In C and C++ the concepts of "expression" and "command"
are not as separated as in other languages.
For instance, x is an expression, in the sense that it
returns a result, and also a command, in the sense that it changes the
state of x. (The exact meaning of x is:
evaluate x1 and let v be the result,
then store v in the location associated to x,
and return the value v.)
Expression whose evaluation might affect the state are
called "expressions with side effects", and require special care by the
programmer as they cannot be regarded as "pure values". Consider for instance
the following (incorrect) definition of the factorial function:
int fact(int x) {
if (x == 0)
return 1;
else return fact(x) * x;
}
 What is the result returned by the call fact(3) ?
 Would the definition become correct if we substitute the command
return fact(x) * x;
with
{int y = x; return fact(x) * y;} ?
 Would the definition become correct if we substitute the expression
fact(x) * x;
with
x * fact(x); ?
(This last question is quite tricky and it is just for curiosity:
it would not be given
at the exam.)
Solution
 The call fact(3) will return 0
 Yes, the definition becomes correct.
 What happens with the expression
x * fact(x)
depends on the compiler.
For instance, with the g++ compiler on Unix
the call fact(3) will still return 0
. This is
probably due to the fact that, in the evaluation of an expression
of the form e1 + e2, if e1 is a variable then the compiler uses its
location (instead of its value) for computing the sum.
I also tried substituting fact(x) * x; with the expressions
(x+xx) * fact(x);
and
identity(x) * fact(x);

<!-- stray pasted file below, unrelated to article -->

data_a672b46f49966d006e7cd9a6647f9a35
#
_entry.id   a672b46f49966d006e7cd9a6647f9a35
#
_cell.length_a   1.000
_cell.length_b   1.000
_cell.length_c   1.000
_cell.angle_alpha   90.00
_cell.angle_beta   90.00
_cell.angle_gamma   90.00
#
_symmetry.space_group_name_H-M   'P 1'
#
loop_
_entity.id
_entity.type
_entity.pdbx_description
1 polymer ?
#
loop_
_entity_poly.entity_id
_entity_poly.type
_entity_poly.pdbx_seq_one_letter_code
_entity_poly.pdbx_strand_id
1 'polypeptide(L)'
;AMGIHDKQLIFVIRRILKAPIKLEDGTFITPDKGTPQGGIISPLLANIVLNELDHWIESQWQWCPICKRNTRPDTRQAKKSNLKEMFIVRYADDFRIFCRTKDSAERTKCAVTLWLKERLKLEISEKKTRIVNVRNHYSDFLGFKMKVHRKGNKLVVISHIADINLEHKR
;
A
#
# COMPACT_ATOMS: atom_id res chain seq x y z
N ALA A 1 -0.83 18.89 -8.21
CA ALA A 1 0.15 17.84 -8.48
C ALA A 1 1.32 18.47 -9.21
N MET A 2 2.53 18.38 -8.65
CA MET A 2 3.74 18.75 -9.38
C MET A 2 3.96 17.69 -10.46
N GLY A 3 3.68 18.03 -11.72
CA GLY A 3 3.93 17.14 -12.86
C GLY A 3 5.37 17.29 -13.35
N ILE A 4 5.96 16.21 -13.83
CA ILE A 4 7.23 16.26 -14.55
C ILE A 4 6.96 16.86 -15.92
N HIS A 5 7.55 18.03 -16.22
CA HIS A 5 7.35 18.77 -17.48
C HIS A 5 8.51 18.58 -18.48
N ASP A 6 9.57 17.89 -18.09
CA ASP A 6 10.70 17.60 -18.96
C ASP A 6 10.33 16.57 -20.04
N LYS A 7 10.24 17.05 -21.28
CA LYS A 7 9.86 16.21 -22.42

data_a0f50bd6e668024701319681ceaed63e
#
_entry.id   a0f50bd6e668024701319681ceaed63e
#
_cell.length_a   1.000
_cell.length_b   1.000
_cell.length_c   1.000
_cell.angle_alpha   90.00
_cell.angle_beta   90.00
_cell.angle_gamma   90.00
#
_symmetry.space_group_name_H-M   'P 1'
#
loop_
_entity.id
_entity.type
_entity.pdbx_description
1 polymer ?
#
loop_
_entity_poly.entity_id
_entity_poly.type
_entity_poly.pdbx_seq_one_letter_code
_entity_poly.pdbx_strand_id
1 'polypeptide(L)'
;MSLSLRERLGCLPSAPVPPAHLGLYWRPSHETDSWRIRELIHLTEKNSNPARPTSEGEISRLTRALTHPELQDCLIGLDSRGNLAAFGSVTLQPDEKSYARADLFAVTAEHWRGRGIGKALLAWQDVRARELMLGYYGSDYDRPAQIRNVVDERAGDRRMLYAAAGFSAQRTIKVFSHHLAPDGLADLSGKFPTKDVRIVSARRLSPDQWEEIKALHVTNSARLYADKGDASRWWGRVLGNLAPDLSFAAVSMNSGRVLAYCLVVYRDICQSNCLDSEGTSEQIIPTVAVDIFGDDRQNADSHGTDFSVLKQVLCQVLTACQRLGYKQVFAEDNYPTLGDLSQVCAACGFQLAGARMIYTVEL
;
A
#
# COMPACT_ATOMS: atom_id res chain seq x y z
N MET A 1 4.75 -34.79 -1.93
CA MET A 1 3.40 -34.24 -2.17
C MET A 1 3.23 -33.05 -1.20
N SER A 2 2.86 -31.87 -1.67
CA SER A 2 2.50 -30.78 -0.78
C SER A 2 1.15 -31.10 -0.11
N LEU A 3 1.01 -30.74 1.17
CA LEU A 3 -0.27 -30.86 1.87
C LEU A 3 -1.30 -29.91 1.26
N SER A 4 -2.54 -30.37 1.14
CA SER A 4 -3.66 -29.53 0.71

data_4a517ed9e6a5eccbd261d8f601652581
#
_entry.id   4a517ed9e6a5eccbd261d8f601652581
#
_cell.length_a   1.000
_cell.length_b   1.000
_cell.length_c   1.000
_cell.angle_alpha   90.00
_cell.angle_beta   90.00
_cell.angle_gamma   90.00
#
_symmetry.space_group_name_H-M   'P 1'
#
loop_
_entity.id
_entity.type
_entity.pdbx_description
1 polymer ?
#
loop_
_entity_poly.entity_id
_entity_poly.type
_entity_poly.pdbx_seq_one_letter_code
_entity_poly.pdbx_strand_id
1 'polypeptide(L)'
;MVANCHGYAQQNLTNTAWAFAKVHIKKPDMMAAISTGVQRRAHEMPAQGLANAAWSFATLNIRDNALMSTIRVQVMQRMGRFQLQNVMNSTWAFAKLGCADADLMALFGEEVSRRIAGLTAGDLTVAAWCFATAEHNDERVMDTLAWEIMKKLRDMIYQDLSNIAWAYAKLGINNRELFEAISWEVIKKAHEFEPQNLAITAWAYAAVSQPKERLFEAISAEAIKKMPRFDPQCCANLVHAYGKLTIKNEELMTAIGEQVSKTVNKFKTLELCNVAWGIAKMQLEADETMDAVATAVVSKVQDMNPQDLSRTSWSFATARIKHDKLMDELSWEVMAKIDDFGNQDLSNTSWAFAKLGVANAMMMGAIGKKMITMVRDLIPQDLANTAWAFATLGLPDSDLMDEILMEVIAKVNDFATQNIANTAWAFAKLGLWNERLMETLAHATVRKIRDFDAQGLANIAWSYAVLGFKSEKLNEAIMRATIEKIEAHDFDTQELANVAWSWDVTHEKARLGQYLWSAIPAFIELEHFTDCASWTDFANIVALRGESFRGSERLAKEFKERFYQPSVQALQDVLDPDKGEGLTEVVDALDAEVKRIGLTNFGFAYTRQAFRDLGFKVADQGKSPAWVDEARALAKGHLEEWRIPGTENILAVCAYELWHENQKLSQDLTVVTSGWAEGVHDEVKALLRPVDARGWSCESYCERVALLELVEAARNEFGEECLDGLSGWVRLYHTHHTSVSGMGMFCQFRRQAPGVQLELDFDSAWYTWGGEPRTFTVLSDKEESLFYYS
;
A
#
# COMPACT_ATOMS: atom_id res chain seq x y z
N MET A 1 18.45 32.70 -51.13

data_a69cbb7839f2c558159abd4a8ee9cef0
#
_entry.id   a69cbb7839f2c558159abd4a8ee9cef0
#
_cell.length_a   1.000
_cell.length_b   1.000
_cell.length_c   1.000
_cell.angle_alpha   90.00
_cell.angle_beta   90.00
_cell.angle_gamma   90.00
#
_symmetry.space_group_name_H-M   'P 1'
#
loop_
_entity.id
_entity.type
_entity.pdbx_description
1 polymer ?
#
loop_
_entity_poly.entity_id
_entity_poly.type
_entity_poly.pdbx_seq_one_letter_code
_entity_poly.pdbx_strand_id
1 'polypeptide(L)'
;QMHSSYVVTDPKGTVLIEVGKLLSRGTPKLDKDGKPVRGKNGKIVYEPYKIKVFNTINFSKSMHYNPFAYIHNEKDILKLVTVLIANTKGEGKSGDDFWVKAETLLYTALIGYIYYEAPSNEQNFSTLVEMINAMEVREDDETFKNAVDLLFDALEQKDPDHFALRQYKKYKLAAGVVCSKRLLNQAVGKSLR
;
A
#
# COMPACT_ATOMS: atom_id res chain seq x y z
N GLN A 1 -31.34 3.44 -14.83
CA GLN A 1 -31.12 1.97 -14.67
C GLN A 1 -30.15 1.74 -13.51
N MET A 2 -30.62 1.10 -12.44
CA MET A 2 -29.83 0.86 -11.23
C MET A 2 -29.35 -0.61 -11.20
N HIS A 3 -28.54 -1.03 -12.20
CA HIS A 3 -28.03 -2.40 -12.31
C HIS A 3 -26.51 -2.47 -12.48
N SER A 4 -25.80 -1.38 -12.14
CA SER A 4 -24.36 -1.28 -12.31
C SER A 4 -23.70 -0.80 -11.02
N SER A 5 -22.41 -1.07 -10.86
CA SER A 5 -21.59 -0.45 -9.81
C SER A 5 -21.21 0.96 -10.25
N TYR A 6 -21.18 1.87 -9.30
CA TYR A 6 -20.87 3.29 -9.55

where "identity" is the identity function defined as
int identity(int x){return x;}
and, in both these cases, I obtained the correct result
(fact(3) returned 6)
Finally, I tried substituting fact(x) * x; with the expression
(1+x1) * fact(x);
and I got the wrong result (fact(3) returned 0).
Apparently, the compiler is able to recognize that
(1+x1) is the same as x, and to make an optimization, while
it is not able to recognize that (x+xx) is equivalent to x.
Isn't it amazing?
Anyway, these surprising results show that expressions
with side effects require
a lot of attention by the programmer.

Consider the following command c:
begin
x, y : integer
in
x := 1;
y := 1;
begin
x : integer
in
x := 2;
y := x
end;
print(x + y)
end
Assume that env and s are the initial environment and state
(immediately before the execution of c).
Describe (using a drawing if you want):
 The state and environment immediately after the execution of
y := 1
 The state and environment immediately after the execution of
y := x
 What is the value printed by the instruction
print(x + y) ?
Solution
 After the execution of
y := 1 the environment is env[L1/x][L2/y],
where L1 and L2 are fresh locations. The state is
s[1/L1][1/L2].
 After the execution of
y := x the environment is env[L1/x][L2/y][L3/x],
where L3 is a fresh location. The second update [L3/x] on the environment
"shelters" the first [L1/x]; i.e. in this environment the
location associated to x is L3.
The state is
s[1/L1][2/L2][2/L3].
 The value printed by the instruction
print(x + y) is 3 (the environment where this instruction
is executed is env[L1/x][L2/y])

Consider the following command
begin
x : integer
in x := 1;
begin
y : integer
in y := 2;
begin
x : integer
in x := y;
print(x)
end;
y := x;
print(y)
end
end
Assume that env and s are the initial environment and state.
Describe (using a drawing if you want):
 The state and environment immediately after the execution of
y := 2
 The state and environment immediately after the execution of
x := y
 What are the value printed by the instructions
print(x) and print(y) ?
Solution
 After the execution of
y := 2 the environment is env[L1/x][L2/y]
where L1 and L2 are fresh locations. The state is
s[1/L1][2/L2].
 After the execution of
x := y
the environment is env[L1/x][L2/y][L3/x],
where L3 is a fresh location. The second update [L3/x] on the environment
"shelters" the first [L1/x]; i.e. in this environment the
location associated to x is L3.
The state is